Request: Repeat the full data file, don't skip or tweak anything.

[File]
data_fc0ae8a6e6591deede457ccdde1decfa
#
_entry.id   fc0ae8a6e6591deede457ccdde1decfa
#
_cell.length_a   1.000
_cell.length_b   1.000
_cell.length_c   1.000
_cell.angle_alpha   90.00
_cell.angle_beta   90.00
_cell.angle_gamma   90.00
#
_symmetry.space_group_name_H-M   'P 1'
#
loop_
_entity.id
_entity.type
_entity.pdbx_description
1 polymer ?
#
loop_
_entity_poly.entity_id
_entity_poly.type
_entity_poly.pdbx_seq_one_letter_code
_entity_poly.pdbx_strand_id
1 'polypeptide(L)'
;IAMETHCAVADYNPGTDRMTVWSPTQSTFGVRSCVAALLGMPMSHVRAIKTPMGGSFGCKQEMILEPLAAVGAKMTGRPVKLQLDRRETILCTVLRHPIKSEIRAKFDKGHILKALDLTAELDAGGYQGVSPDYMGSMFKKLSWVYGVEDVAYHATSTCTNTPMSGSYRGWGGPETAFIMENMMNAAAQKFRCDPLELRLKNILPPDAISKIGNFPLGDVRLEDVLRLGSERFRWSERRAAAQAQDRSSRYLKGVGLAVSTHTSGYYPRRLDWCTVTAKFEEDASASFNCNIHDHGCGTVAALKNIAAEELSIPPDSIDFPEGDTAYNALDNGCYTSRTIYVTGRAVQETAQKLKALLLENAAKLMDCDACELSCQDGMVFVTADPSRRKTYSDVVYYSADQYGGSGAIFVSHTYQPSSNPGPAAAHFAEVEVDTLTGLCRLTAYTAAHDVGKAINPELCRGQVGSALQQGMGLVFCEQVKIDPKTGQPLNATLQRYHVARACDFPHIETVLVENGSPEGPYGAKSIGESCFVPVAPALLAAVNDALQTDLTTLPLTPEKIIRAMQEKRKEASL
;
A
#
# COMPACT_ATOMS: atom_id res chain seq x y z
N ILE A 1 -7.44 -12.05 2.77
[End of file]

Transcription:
data_fc0ae8a6e6591deede457ccdde1decfa
#
_entry.id   fc0ae8a6e6591deede457ccdde1decfa
#
_cell.length_a   1.000
_cell.length_b   1.000
_cell.length_c   1.000
_cell.angle_alpha   90.00
_cell.angle_beta   90.00
_cell.angle_gamma   90.00
#
_symmetry.space_group_name_H-M   'P 1'
#
loop_
_entity.id
_entity.type
_entity.pdbx_description
1 polymer ?
#
loop_
_entity_poly.entity_id
_entity_poly.type
_entity_poly.pdbx_seq_one_letter_code
_entity_poly.pdbx_strand_id
1 'polypeptide(L)'
;IAMETHCAVADYNPGTDRMTVWSPTQSTFGVRSCVAALLGMPMSHVRAIKTPMGGSFGCKQEMILEPLAAVGAKMTGRPVKLQLDRRETILCTVLRHPIKSEIRAKFDKGHILKALDLTAELDAGGYQGVSPDYMGSMFKKLSWVYGVEDVAYHATSTCTNTPMSGSYRGWGGPETAFIMENMMNAAAQKFRCDPLELRLKNILPPDAISKIGNFPLGDVRLEDVLRLGSERFRWSERRAAAQAQDRSSRYLKGVGLAVSTHTSGYYPRRLDWCTVTAKFEEDASASFNCNIHDHGCGTVAALKNIAAEELSIPPDSIDFPEGDTAYNALDNGCYTSRTIYVTGRAVQETAQKLKALLLENAAKLMDCDACELSCQDGMVFVTADPSRRKTYSDVVYYSADQYGGSGAIFVSHTYQPSSNPGPAAAHFAEVEVDTLTGLCRLTAYTAAHDVGKAINPELCRGQVGSALQQGMGLVFCEQVKIDPKTGQPLNATLQRYHVARACDFPHIETVLVENGSPEGPYGAKSIGESCFVPVAPALLAAVNDALQTDLTTLPLTPEKIIRAMQEKRKEASL
;
A
#
# COMPACT_ATOMS: atom_id res chain seq x y z
N ILE A 1 -7.44 -12.05 2.77